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Introducing the Box Model


I think visually, and to that extent spatially. I've been thinking about this particular idea for a while -- how can we explain a team's performance in a completely visual way? It's not perfect (yet), but I think I have something here: the box model.

Everything an offense can do is in here. (Conversely, you could do an identical one for defense. I might flip it upside down, though.) Remember the Anatomy of a Possession? All of that is in here. Everything good or bad fits into offensive rating, and it all fits right here. (This is one reason I chafe at criticisms that advanced statistics do not capture everything that happens in a basketball game. Capturing is not the problem -- the final score of a game actually captures everything. The problem with advanced statistics right now is one of identification -- how do we pull out the information we need without also getting information which might cloud our judgment? But the capturing of total information, we have that.)

The red field represents turnovers. It grows right to left -- you can the Kings were very slightly worse than average in turnover rate this season. The blue field is point scored. The big deal, the bread and butter of an offense. This can grow two ways. First, a decreased in turnovers (red) opens up the field for shots (blue, green, black) more. Second, a team's shooting percentage affects the height of the field. I use True Shooting percentage because ...

... it includes adjustments for three-pointers and free throws. So those free throw possessions -- those are in here. A team which draws more fouls will see a bump in shooting percentage, which grows the blue field. Offensive rebounds are represented by the green field. There's an important distinction in its location relative to turnovers. You might think that because turnovers represent shots lost and offensive rebounds represent shots gained, the rebounds should be a vertical field on the left. But offensive rebounds only help when you miss a shot. If you make every shot for 5 minutes, your elite offensive rebounder won't help you. If you turn the ball over three straight possessions, offensive rebounding ain't going to help you. This isn't to say offensive rebounding isn't important -- it is. But it only comes into play when there's a missed shot.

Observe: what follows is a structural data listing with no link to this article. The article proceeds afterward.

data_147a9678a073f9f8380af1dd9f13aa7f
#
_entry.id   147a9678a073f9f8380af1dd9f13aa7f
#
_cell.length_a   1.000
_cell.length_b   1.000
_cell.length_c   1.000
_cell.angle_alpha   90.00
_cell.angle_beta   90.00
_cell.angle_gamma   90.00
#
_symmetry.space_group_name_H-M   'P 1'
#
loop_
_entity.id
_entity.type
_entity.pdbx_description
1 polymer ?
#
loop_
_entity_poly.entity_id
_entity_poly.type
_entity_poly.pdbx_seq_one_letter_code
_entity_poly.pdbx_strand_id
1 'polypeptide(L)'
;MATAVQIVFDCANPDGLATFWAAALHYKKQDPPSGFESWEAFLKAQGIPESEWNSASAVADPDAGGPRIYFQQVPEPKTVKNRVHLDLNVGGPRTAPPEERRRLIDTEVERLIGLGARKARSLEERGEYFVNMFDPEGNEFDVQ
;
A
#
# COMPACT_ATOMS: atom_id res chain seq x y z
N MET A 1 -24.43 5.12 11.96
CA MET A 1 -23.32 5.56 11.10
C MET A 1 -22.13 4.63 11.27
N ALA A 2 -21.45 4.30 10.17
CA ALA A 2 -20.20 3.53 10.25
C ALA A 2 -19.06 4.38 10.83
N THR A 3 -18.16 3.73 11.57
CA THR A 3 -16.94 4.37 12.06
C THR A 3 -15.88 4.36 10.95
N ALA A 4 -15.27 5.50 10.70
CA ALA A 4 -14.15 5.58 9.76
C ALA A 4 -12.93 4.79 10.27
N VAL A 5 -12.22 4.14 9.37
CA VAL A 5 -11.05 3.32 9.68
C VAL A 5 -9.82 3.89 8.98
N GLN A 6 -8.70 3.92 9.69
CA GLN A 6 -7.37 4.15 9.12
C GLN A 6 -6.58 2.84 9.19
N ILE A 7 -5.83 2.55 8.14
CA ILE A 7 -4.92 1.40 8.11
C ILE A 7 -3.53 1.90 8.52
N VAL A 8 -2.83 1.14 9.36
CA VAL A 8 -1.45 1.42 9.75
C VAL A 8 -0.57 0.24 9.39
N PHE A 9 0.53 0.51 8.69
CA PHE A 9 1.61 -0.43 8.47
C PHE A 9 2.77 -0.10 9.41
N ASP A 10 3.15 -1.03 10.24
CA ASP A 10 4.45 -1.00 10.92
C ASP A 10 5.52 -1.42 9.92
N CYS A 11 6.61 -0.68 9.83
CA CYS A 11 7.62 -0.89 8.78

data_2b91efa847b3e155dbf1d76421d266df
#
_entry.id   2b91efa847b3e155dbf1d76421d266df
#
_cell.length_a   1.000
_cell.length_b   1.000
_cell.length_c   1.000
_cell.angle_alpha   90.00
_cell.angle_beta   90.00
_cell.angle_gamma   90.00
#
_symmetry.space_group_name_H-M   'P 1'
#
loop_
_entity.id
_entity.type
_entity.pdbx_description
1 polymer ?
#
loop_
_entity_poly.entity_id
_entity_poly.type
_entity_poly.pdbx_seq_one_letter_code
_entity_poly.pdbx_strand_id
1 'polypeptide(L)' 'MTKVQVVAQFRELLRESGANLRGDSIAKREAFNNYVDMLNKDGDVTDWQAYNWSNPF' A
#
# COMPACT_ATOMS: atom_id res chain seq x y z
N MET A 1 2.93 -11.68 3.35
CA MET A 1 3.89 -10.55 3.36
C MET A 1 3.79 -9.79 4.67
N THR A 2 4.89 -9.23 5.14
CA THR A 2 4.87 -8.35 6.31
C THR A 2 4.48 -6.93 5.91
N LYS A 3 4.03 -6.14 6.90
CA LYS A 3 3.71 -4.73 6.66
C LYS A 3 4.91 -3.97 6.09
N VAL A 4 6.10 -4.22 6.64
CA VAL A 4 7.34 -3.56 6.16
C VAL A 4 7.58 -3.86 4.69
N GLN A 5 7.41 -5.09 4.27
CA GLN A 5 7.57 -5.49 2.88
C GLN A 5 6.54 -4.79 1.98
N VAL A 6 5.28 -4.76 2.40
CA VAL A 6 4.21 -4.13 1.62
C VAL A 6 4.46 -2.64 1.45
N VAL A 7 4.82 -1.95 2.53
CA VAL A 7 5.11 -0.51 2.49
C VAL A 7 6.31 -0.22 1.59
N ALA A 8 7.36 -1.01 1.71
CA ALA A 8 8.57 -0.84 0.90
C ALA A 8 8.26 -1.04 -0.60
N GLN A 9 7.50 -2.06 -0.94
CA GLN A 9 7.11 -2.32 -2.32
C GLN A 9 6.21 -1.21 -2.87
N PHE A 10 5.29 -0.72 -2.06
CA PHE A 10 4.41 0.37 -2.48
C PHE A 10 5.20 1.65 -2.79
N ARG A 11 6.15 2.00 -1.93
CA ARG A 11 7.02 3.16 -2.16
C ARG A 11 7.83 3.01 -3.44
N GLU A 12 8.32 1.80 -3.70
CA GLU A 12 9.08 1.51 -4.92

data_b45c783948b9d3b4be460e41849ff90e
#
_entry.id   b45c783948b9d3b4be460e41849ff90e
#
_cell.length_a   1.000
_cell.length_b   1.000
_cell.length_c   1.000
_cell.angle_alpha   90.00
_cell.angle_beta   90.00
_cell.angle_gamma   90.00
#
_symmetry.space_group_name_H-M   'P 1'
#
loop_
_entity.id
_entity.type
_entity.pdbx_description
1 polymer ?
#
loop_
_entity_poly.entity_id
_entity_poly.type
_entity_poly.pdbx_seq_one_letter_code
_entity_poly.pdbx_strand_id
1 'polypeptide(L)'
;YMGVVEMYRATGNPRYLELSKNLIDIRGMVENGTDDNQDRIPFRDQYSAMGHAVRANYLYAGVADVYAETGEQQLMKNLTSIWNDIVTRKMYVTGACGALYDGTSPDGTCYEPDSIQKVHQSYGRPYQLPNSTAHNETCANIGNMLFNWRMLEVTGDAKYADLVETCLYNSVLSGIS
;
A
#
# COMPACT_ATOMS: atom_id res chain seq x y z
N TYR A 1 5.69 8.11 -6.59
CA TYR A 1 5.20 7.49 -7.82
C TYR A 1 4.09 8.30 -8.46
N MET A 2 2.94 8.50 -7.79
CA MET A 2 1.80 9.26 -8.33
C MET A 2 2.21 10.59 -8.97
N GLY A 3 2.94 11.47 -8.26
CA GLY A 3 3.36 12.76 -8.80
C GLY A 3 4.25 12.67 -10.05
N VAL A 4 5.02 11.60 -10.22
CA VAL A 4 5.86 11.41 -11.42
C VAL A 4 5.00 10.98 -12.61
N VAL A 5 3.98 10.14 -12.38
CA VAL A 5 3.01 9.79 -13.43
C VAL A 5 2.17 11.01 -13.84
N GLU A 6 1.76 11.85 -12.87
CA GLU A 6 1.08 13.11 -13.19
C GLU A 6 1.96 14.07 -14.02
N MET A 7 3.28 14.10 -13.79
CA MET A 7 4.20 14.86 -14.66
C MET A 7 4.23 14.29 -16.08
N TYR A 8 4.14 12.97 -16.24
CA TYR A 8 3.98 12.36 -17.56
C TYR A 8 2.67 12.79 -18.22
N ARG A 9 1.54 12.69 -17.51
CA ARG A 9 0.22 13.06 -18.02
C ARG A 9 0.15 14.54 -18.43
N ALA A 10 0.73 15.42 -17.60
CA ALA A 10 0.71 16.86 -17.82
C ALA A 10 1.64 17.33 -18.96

What about other factors of the game?

* Assists. Those fall into shooting percentage. Though there is no discernible relationship between assists and shooting at the team level, studies have shown a decent increase in individual shooting percentage when a potential assist has been made, something like a 8-10% boost. (So someone who shoots 30% on pull-up threes would theoretically hit 40% of his catch-and-shoot threes. Theoretically.)

* Screens. Again, shooting percentage. Screens in particular get pointed at as a facet of the game stats can never capture. And no, there's no public statistical assessment of the value of screens. But they are counted in the big picture, assuming there's a substantial of a good screen versus a bad screen (a theory I subscribe to).

* Fast break. Shooting percentage, and potentially turnovers.


As we can see from the specific Kings offense box model, the fundamentals of the Kings offense are strong. The team shoots above league average (thanks, Kevin), the turnovers are not completely out of whack. Simply by virtue of Spencer Hawes becoming a more efficient offensive player (which I think we all believe will happen) and by virtue of the guards (including Kevin Martin -- it's not all on Beno Udrih) turning the ball over less frequently, the offense will improve. It was No. 25 in the league last year, but it can be much better, assuming some health for Martin and (again) improvement for Hawes. Replacing Mikki Moore with Jason Thompson for a full season will help. The No. 4 pick might not help that much, but it could be a big immediate boon. We'll see, but I'm fairly confident in the ability of this offense to get much, much better.

The defense, on the other hand ...